Get Transcript is back. The Internal Revenue Service's online tool where taxpayers can download copies of their prior year filing data had been effectively out of service for more than a year after it was hacked in early 2015. The online service still worked as long as you were willing to request your old filing data online, but wait for the actual information to be mailed to you in paper form. Now the service is available for all taxpayers to download their tax transcripts, thanks to a more rigorous e-authentication process.
The relaunch of Get Transcript Online addresses increased cybersecurity threats by using a new, more secure access framework, the IRS said in a statement announcing the return of the online service. A two-step authentication process is required for Get Transcript. The IRS acknowledges that the more rigorous Get Transcript e-authentication process could be a bit of an inconvenience for some taxpayers as they find it more difficult to authenticate their identities. But, says the agency, it is committed to making sure everyone accessing its website tools will be able to do so in a safe and secure way.
The IRS also will provide options for taxpayers who may be unable to access online features or who prefer to obtain information in more traditional ways. This includes ordering transcripts online or by phone and having them sent by mail to the individual's address of record within five to 10 days.
The security changes to Get Transcript, the IRS says, were the result of its work, begun after the Get Transcript hack was discovered, with the U.S. Digital Service and other security authorities. The new secure access process meets the security standards set by the National Institute of Standards and Technology (NIST) and the Office of Management and Budget (OMB).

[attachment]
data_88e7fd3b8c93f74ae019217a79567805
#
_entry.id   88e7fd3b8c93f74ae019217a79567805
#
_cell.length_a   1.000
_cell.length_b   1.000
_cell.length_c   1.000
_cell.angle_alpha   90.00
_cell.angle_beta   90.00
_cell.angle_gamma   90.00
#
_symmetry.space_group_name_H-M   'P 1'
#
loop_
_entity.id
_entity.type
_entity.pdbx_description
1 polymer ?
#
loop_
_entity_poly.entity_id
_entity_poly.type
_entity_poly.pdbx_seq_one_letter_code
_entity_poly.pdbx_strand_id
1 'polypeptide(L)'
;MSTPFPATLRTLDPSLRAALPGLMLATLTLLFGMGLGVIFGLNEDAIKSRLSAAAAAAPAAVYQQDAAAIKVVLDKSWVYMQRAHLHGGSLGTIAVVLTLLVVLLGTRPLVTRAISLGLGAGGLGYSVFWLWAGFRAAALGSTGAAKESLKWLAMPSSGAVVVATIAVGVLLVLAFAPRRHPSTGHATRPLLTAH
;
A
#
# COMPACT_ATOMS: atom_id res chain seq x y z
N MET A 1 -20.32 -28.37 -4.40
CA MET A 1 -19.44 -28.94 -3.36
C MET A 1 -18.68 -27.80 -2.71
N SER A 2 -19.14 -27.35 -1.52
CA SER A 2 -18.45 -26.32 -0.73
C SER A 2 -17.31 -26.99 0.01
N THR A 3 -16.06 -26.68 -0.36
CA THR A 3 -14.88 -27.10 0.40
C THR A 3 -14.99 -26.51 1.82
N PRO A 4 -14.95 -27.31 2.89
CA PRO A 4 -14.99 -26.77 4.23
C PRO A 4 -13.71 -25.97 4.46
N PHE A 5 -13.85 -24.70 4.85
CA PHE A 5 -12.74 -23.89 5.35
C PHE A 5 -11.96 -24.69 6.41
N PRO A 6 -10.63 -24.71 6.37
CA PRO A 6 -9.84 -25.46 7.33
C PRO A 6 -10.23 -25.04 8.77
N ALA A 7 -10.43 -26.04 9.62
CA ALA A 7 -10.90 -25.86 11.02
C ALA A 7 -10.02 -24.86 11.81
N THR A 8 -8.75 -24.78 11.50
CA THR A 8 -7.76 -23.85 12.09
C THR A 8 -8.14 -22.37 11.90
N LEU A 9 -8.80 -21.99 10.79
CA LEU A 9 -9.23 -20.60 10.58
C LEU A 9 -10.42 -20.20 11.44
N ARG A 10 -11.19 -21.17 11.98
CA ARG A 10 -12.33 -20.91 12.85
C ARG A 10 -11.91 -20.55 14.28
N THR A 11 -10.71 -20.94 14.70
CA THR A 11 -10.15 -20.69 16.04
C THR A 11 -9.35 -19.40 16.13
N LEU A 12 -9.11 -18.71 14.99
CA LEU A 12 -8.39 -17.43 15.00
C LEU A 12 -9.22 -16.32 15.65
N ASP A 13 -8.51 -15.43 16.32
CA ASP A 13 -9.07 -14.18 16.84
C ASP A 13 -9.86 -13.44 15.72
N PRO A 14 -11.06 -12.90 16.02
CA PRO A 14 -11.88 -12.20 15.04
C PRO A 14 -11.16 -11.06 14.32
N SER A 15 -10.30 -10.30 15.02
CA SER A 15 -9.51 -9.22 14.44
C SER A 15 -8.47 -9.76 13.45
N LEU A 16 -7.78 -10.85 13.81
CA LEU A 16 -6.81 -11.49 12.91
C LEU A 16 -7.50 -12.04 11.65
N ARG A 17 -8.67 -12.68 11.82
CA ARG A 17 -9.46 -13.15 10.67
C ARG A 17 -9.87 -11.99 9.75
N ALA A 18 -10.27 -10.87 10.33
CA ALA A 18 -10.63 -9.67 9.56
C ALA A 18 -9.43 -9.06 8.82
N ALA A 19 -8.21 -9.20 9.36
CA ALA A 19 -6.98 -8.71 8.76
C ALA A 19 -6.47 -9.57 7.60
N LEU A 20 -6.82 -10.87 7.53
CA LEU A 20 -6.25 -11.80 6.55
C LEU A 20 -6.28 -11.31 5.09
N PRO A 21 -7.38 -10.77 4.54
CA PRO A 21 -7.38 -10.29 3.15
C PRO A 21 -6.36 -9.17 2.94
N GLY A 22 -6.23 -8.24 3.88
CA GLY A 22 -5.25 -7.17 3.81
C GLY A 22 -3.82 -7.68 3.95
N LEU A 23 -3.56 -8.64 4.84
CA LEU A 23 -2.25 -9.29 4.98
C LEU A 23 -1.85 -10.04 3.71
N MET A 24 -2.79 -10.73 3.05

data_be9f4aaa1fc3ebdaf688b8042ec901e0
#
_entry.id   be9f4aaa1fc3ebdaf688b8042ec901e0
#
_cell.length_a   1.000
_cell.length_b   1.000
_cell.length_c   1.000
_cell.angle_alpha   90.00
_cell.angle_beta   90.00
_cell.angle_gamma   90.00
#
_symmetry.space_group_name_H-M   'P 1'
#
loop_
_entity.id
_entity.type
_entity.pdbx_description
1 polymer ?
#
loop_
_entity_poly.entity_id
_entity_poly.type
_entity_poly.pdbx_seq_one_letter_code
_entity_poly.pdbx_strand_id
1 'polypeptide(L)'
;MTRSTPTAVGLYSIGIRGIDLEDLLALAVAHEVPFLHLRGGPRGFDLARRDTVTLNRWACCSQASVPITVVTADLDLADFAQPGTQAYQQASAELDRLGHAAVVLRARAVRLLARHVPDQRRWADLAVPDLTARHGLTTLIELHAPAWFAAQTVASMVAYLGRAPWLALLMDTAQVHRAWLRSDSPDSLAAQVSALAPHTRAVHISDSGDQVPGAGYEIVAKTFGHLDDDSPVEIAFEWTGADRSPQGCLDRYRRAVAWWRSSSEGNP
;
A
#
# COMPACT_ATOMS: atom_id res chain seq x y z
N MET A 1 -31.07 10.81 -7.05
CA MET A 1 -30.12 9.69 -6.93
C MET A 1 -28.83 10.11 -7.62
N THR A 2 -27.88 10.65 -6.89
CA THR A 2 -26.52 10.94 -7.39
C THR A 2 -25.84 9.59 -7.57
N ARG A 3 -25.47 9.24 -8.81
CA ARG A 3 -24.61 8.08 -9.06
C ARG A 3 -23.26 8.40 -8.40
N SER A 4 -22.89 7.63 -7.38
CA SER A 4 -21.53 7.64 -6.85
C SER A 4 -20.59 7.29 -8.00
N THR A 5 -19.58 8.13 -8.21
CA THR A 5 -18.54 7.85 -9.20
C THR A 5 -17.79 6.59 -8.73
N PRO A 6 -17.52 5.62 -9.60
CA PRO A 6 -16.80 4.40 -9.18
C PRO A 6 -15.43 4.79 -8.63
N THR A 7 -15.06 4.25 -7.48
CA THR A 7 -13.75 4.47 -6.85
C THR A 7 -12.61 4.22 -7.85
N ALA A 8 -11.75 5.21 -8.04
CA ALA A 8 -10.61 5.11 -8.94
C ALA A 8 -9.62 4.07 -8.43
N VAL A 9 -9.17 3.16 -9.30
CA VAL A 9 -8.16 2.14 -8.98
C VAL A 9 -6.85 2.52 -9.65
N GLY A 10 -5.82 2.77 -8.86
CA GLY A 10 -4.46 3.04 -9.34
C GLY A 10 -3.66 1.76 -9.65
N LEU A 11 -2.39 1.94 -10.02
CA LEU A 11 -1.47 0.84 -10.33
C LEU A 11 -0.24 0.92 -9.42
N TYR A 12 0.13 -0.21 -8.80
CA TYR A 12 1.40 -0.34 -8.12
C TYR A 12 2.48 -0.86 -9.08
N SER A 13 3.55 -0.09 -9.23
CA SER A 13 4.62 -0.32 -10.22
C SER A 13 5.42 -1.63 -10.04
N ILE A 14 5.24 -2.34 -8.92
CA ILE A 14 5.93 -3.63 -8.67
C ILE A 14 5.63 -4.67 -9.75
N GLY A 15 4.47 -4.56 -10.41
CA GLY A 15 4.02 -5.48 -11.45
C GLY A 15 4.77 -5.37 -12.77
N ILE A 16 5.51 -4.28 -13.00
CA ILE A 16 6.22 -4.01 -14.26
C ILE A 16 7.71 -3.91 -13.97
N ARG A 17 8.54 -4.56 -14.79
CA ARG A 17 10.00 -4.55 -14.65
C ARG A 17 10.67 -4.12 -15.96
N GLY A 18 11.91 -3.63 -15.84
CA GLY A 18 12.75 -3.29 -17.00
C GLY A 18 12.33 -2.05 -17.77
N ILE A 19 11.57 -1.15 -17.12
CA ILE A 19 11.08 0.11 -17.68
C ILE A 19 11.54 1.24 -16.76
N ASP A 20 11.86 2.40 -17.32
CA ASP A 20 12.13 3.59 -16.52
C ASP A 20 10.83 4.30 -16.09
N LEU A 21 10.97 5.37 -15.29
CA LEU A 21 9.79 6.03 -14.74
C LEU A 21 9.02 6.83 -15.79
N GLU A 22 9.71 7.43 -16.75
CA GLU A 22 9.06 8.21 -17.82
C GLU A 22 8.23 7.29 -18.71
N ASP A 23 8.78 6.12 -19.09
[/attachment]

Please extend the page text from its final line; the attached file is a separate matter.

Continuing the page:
To get started, new users will need:
- A readily available email address;
- Your Social Security number or Individual Tax Identification Number;
- Your filing status and address from your last-filed tax return;
-Access to certain account numbers for either: credit card, or home mortgage loan, or home equity second mortgage) loan, or home equity line of credit (HELOC), or car loan;
- A readily available mobile phone. Only U.S.-based mobile phones may be used. Your name must be associated with the mobile phone account. Landlines, Skype, Google Voice or similar virtual phones as well as phones associated with pay-as-you-go plans cannot be used;
If you have a credit freeze on your credit records through Equifax, it must be temporarily lifted before you can successfully complete this process.
Because this process involves verification using financial records, there may be a “soft notice” placed on your credit report. This notice does not affect your credit score.